Debt can hold you back.
That's why we help clients work towards freedom from all consumer debt – student, auto, and personal.
Mortgage debt can be different than other debts.
A reasonable fixed-rate mortgage, with the right terms, can advance your finances rather than hold you back.
As the image below shows, mortgage rates are at their lowest point in 50 years (perhaps ever). Today might be the best time ever to ensure that your home is owned on the right terms.
At today’s rates, lock in 30-year fixed-rate financing
There are many rate and term options.
At today's rates, we focus on only one: a fixed-rate 30-year mortgage.
TERM (OR LENGTH OF LOAN IN YEARS):
When rates are low, we lock in the rate for as long as possible by using the longest term possible.
Sure, you'll pay more in interest in a 30-year mortgage than you would in a 15-year mortgage, but there are many hidden benefits. Many of these benefits occur between years 15 and 30.
For example, each year your payment will stay the same (fixed), while most other expenses like milk and bread increase in cost. If you can freeze part of your living costs, do so for the longest term possible. This uses the concept of inflation to your advantage. As time passes, your payment is fixed at the same dollar amount. But, since your dollar buys less and less as time passes, your payment technically costs you less and less as time passes.
The lower monthly payment of a 30-year mortgage (versus a 15-year mortgage) can also provide breathing room if your finances get tight.
You can always choose to pay a 30-year mortgage like a 15-year mortgage (but you probably shouldn’t). The opposite is not true.
Take advantage of interest rates when they are low. Usually, we aim for a fixed rate under 5%. Today, rates under 3% are available.
Those that itemize deductions on their tax return can deduct mortgage interest paid. This lowers your true interest rate even further.
TYPE OF RATE:
We like fixed rates, especially at today's rates. Variable rates or split rates (fixed than variable/floating) are usually marketed at a lower rate, but they can quickly turn around and burn you as interest rates rise.
At today’s rates, don’t rush to pay off a mortgage
Although we argue over ‘socializing’ the American health care industry, we long ago ‘socialized’ the mortgage industry in order to encourage homeownership.
If you can obtain a 30-year mortgage with a fixed-rate rate under 5% on one home (your primary residence) don’t rush to pay down this unique, tax-payer-funded government gift.
Doing so runs the risk of becoming “house rich”, and “financially poor”.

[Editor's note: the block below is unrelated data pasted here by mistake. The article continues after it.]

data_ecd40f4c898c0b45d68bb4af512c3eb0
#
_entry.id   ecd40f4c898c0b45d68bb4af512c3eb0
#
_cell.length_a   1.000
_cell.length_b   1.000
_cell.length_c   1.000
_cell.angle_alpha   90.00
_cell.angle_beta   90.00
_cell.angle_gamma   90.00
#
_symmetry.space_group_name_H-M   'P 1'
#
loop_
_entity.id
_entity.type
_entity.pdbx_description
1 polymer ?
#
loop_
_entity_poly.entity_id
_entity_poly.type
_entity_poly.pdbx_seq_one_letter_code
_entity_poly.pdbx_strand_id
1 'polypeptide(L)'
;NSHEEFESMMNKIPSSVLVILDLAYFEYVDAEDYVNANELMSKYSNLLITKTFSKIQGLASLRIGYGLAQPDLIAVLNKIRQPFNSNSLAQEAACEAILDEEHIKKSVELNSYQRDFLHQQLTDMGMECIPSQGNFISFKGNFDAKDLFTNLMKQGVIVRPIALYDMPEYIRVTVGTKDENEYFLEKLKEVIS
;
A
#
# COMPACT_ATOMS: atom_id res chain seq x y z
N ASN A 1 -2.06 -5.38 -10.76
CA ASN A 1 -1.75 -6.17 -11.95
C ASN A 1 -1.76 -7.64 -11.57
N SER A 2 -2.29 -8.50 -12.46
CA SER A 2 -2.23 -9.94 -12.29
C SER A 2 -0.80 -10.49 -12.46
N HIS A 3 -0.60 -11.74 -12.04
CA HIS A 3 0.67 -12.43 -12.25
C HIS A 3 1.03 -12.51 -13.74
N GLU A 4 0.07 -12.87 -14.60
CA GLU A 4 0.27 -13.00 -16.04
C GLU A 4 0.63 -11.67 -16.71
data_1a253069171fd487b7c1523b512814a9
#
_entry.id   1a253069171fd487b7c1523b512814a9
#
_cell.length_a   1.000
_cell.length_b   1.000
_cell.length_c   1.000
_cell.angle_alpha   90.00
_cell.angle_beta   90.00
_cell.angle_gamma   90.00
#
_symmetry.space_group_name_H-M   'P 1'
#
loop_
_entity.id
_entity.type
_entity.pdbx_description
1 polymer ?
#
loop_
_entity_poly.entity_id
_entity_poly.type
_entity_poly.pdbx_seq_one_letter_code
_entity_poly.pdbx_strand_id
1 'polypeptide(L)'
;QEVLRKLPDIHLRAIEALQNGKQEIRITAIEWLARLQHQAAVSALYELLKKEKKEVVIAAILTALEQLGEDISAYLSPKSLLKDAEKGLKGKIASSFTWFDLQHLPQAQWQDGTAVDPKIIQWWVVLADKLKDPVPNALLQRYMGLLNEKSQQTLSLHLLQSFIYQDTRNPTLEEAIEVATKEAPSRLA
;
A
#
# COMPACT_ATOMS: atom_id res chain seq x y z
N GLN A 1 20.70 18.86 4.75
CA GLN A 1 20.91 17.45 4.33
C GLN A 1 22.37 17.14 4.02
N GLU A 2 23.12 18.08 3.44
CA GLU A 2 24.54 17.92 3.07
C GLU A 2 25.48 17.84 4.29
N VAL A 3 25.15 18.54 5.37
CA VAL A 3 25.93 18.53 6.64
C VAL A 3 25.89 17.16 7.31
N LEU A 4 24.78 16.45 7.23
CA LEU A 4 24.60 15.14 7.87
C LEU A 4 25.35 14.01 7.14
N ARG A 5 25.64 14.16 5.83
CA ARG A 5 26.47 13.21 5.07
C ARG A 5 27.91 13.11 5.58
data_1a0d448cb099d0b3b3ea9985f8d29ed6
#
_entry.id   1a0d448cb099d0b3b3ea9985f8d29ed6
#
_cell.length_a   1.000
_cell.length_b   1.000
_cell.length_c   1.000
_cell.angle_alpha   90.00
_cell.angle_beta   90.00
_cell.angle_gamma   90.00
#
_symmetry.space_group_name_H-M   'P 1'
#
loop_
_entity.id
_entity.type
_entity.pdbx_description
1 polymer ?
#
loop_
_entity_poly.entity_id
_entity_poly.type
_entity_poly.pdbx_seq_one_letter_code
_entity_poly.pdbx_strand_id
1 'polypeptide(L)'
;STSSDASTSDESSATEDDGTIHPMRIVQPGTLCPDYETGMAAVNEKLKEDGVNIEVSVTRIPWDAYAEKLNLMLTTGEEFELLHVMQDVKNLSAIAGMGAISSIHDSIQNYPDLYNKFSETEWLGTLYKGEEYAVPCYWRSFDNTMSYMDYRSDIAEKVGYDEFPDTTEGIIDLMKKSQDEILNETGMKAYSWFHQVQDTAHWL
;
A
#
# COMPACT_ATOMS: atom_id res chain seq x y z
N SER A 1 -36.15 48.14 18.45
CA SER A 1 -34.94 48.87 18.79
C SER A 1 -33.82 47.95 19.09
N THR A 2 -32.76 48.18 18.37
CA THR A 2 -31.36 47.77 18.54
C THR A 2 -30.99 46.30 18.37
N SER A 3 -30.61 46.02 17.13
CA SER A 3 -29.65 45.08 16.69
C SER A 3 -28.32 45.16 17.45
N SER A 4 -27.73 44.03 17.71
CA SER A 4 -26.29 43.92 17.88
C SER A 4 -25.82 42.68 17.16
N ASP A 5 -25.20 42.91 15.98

If you're "house rich" you might own your home free and clear. No mortgage. No rent. This feels great!
Yet, we've seen many in this position struggle financially.
Rushing to pay off a mortgage usually occurs at the expense of other financial priorities, such as building up cash and other investment savings. Have you maxed out your retirement savings and emergency fund? Are you debt-free otherwise? Have you funded insurance policies and, if needed, college savings?
When most of your cash savings are plowed into your mortgage, the cash becomes trapped in your home. You cannot access it. Enter the “reverse mortgage” product which is a sign of this complication.
Also, with too much of your net worth trapped in one concentrated place - your home - financial success (or failure) can be closely tied to your local market. While this could have a good outcome, it is risky.
When should you consider refinancing?
Refinancing takes out a new loan for the same dollar amount owed on your current loan, but at a lower interest rate. This lowers the cost of the loan by lowering the amount of interest you pay over time.
It is vital that when looking into refinancing, you consider the costs, such as mortgage origination fees and closing costs. Read more on the costs here. Make sure it is worth the switch.
If you plan to move soon, it may not make sense to pay these costs.
Lowering your rate by 1%
A refinance might be right for you when you can get approximately 1% lower than your current rate.
ELIMINATING PRIVATE MORTGAGE INSURANCE
If your home was purchased when you had a poorer credit score or a lower amount for a down payment, you were likely placed with a loan that required private mortgage insurance (PMI).
PMI results in a higher monthly payment for insurance to protect the bank in the event of a foreclosure.
Once you have established equity in your home, you may be able to refinance to remove the PMI and obtain a lower monthly payment.